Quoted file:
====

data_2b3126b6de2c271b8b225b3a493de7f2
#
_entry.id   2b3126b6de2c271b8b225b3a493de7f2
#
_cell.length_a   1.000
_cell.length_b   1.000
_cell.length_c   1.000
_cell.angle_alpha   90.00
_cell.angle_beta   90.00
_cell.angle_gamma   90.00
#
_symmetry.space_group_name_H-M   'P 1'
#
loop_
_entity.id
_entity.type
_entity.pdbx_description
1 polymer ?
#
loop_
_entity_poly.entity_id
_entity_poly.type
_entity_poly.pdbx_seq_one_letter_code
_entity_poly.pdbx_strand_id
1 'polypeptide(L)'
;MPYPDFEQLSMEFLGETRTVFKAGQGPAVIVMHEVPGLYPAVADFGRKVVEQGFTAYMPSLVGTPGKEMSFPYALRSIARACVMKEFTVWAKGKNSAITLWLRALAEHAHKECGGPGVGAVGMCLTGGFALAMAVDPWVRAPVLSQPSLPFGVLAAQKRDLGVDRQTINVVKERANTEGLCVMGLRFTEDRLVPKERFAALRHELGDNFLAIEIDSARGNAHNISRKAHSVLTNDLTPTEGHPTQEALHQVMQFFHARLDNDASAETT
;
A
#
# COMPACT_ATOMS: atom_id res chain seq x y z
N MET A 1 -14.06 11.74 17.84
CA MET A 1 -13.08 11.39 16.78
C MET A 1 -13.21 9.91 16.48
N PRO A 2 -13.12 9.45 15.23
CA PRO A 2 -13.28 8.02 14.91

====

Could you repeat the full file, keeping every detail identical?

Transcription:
data_2b3126b6de2c271b8b225b3a493de7f2
#
_entry.id   2b3126b6de2c271b8b225b3a493de7f2
#
_cell.length_a   1.000
_cell.length_b   1.000
_cell.length_c   1.000
_cell.angle_alpha   90.00
_cell.angle_beta   90.00
_cell.angle_gamma   90.00
#
_symmetry.space_group_name_H-M   'P 1'
#
loop_
_entity.id
_entity.type
_entity.pdbx_description
1 polymer ?
#
loop_
_entity_poly.entity_id
_entity_poly.type
_entity_poly.pdbx_seq_one_letter_code
_entity_poly.pdbx_strand_id
1 'polypeptide(L)'
;MPYPDFEQLSMEFLGETRTVFKAGQGPAVIVMHEVPGLYPAVADFGRKVVEQGFTAYMPSLVGTPGKEMSFPYALRSIARACVMKEFTVWAKGKNSAITLWLRALAEHAHKECGGPGVGAVGMCLTGGFALAMAVDPWVRAPVLSQPSLPFGVLAAQKRDLGVDRQTINVVKERANTEGLCVMGLRFTEDRLVPKERFAALRHELGDNFLAIEIDSARGNAHNISRKAHSVLTNDLTPTEGHPTQEALHQVMQFFHARLDNDASAETT
;
A
#
# COMPACT_ATOMS: atom_id res chain seq x y z
N MET A 1 -14.06 11.74 17.84
CA MET A 1 -13.08 11.39 16.78
C MET A 1 -13.21 9.91 16.48
N PRO A 2 -13.12 9.45 15.23
CA PRO A 2 -13.28 8.02 14.91